Parents using electronic kiosk provide more accurate clinical information than emergency room providers
Research Activities, April 2011, No. 368
Parents using a software program, ParentLink, in an emergency department kiosk provide more accurate information relevant to the emergency care of their children than the medical charts completed by emergency department (ED) providers, reveals a new study. For example, parents' reports of allergies to medications were significantly more valid than those of nurses and physicians (94 vs. 88 and 83 percent), according to a team of researchers headed by Stephen C. Porter, M.D., of the Children's Hospital Boston. Parents of 193 children seen for head trauma who used ParentLink produced more complete information on the head trauma than the medical record for five of seven elements, such as loss of consciousness and "sleepy/not right."
The children were being treated at an urban or suburban hospital ED for a variety of complaints that included head trauma, ear pain, respiratory problems, fever, and painful or difficult urination. Parents used ParentLink to enter data on a mobile kiosk that generated a printed report. Physicians completed patient charts via phone dictation or computerized documentation. Nurses charted on paper and transitioned to electronic charting during the study period.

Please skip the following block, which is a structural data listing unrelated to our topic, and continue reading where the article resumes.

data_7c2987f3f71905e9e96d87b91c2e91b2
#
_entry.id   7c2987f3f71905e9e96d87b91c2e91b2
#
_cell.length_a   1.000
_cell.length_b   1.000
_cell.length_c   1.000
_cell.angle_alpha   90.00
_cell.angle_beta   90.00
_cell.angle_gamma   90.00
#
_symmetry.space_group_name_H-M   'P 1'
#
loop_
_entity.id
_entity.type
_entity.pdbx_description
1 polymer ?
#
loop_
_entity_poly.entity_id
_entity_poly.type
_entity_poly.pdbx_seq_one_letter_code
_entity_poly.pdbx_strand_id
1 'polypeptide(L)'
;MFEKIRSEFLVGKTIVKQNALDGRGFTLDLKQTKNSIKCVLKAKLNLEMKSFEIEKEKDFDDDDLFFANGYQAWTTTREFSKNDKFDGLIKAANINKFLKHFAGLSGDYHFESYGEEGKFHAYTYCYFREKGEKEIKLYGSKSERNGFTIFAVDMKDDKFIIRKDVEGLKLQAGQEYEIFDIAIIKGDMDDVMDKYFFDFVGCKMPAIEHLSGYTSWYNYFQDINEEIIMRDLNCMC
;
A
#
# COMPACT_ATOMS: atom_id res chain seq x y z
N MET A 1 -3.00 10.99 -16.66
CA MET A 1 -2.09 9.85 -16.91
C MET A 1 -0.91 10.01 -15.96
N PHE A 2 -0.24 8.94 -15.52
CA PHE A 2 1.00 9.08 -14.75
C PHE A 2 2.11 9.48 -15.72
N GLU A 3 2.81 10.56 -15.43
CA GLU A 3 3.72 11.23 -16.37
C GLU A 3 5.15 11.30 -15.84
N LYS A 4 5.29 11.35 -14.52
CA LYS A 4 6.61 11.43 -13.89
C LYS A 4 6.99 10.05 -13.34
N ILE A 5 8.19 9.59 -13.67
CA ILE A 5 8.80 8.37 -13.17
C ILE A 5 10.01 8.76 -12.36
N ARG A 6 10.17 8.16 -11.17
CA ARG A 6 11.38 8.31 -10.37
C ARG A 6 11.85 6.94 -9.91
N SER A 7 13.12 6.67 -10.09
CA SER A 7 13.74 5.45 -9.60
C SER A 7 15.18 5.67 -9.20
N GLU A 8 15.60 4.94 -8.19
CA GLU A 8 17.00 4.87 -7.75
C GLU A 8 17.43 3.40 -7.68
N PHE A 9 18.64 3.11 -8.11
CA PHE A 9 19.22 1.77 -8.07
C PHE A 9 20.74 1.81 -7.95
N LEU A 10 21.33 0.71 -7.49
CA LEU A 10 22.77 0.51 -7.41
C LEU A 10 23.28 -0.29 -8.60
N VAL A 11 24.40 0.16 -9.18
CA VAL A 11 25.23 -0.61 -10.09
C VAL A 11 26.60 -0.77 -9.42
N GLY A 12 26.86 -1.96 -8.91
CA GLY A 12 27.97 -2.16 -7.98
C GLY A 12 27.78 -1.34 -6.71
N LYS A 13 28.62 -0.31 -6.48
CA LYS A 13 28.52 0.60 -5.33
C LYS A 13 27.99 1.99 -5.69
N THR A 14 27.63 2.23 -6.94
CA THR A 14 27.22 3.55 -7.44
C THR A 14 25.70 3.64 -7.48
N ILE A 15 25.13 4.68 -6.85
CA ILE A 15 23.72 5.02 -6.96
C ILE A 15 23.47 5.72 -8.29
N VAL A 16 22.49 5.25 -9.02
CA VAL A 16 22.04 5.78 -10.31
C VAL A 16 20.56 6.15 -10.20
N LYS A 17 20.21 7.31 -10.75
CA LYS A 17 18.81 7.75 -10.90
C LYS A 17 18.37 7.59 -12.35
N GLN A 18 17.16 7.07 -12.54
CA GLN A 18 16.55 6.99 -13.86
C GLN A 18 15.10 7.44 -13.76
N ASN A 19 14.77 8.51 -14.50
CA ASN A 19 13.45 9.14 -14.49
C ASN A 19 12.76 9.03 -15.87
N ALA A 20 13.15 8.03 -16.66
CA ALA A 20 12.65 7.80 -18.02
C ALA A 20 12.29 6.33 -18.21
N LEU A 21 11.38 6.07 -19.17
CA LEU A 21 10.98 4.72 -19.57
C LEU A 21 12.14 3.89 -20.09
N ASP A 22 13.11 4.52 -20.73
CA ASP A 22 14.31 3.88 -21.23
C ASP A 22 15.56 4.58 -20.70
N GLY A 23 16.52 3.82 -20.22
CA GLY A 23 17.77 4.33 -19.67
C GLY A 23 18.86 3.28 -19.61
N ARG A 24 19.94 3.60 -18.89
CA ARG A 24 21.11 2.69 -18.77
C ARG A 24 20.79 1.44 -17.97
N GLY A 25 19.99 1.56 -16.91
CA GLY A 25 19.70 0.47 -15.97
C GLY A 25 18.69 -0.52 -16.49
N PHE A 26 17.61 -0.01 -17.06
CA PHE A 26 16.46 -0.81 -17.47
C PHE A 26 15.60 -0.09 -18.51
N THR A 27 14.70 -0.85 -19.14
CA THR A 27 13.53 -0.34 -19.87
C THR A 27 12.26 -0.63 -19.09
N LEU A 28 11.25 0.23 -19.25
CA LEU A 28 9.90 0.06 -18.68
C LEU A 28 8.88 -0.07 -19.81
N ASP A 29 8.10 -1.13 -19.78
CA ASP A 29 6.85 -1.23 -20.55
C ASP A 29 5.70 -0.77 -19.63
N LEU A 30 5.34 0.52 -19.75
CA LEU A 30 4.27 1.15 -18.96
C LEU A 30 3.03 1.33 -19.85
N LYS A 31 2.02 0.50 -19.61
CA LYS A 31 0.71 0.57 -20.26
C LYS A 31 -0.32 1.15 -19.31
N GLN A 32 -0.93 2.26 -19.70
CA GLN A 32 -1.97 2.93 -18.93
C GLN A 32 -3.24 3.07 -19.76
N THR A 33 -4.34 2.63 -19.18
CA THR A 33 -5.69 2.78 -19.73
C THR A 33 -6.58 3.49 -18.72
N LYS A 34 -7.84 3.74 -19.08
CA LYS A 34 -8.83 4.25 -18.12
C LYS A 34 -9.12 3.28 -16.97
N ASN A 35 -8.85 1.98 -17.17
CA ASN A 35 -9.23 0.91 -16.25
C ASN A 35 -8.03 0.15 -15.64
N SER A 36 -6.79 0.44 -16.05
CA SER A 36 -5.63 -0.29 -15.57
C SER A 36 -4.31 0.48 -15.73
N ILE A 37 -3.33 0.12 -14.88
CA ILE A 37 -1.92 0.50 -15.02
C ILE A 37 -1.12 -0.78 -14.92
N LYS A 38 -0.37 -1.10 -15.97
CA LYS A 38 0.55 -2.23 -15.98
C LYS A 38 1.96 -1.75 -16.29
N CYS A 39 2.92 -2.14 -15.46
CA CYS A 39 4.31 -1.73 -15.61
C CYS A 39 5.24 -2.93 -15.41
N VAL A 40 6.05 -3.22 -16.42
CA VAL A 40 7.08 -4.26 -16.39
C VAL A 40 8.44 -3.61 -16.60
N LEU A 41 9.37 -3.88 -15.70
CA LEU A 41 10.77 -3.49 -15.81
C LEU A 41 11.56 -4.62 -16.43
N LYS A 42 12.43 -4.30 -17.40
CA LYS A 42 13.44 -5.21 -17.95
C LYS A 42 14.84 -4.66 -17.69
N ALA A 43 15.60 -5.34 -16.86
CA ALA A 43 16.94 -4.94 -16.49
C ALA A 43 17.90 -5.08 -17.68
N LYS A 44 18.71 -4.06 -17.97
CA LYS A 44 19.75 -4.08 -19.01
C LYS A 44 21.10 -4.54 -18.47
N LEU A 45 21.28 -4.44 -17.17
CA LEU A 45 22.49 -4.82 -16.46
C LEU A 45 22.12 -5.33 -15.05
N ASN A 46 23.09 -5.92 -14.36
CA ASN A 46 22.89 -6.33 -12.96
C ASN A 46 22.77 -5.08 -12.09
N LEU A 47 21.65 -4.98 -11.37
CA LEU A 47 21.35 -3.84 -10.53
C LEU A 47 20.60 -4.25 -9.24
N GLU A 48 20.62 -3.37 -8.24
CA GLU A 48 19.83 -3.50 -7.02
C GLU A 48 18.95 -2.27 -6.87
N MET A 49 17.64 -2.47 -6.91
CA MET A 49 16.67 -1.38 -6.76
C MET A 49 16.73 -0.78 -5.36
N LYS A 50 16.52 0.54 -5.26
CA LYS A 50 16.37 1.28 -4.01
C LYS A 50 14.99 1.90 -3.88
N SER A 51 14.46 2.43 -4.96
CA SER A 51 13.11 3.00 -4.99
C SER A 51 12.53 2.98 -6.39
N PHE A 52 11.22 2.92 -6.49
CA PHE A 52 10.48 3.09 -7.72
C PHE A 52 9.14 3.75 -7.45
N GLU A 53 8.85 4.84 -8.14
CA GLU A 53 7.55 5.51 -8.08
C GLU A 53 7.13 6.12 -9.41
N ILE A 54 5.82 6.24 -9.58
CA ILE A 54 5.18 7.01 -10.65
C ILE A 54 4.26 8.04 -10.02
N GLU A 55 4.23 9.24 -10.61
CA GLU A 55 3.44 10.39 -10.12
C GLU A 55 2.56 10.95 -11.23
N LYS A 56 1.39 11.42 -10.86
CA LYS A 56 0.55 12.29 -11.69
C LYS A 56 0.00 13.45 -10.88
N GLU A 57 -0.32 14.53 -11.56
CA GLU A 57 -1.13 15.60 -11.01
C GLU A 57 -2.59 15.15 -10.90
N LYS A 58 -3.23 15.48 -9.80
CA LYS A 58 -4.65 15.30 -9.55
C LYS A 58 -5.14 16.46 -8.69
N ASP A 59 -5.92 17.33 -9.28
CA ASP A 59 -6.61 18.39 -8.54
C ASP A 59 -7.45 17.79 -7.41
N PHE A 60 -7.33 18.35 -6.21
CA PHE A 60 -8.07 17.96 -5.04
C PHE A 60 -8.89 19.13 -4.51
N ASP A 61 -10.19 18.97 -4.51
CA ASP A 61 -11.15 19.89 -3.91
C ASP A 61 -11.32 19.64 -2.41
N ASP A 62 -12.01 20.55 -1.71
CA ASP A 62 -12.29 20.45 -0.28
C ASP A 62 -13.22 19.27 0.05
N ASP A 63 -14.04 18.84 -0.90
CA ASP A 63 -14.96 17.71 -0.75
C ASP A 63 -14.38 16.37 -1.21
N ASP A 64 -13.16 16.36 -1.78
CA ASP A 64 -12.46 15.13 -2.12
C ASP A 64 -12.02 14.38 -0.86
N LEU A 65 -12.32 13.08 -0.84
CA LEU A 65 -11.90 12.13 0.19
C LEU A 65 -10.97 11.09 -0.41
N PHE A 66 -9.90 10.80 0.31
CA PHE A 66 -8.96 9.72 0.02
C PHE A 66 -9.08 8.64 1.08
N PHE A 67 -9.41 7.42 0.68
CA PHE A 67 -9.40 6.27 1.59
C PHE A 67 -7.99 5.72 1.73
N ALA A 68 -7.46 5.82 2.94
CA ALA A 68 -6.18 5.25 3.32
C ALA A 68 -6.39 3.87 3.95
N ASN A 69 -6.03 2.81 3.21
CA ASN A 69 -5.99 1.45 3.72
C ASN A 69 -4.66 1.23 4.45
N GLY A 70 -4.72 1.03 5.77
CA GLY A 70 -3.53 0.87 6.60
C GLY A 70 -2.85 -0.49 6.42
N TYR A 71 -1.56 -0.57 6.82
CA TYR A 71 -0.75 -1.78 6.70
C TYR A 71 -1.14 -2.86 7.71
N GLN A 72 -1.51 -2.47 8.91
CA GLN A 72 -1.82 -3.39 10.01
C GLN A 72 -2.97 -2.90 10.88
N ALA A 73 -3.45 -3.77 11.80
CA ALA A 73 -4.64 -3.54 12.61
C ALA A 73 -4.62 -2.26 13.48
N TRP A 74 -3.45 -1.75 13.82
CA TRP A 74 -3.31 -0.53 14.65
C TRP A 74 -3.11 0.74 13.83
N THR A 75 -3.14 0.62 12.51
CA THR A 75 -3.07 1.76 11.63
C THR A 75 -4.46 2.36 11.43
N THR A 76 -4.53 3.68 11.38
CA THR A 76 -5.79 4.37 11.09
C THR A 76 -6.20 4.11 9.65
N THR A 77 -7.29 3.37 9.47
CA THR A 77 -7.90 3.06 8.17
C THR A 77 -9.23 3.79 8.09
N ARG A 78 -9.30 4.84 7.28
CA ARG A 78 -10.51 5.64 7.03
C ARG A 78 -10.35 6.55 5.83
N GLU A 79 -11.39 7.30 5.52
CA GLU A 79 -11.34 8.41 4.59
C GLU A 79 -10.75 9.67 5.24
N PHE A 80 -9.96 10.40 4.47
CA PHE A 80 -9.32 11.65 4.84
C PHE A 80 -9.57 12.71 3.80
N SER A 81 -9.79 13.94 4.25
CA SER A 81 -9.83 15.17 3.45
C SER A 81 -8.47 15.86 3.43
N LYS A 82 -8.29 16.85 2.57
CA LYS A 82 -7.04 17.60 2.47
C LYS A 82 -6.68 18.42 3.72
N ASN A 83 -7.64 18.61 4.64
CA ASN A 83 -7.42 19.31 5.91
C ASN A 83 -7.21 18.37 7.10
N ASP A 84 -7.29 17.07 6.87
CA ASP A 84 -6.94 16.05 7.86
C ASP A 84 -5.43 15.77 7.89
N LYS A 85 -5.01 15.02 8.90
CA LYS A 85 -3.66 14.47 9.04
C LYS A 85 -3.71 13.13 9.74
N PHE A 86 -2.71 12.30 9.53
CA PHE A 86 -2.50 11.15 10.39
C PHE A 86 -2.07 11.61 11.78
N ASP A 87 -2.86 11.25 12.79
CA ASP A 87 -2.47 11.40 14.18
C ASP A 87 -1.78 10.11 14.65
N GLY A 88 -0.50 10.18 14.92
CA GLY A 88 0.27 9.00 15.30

The researchers abstracted the documentation by doctors and nurses and compared it with information generated by ParentLink. All participating parents (1,111) of pediatric ED patients also completed a post-ED telephone interview. The year-long study alternated 3-month intervention periods when ParentLink was used with 3-month control periods when only provider entry was used. The researchers concluded that structured data collection produces more superior information than the unstructured documentation by providers. ParentLink is one mechanism that can support such a structured approach. This study was supported by the Agency for Healthcare Research and Quality (HS14947).
See "Patients providing the answers: Narrowing the gap in data quality for emergency care," by Dr. Porter, Peter Forbes, M.A., Shannon Manzi, Pharm.D., and others in the Quality and Safety in Health Care 19, pp. 1-5, 2010.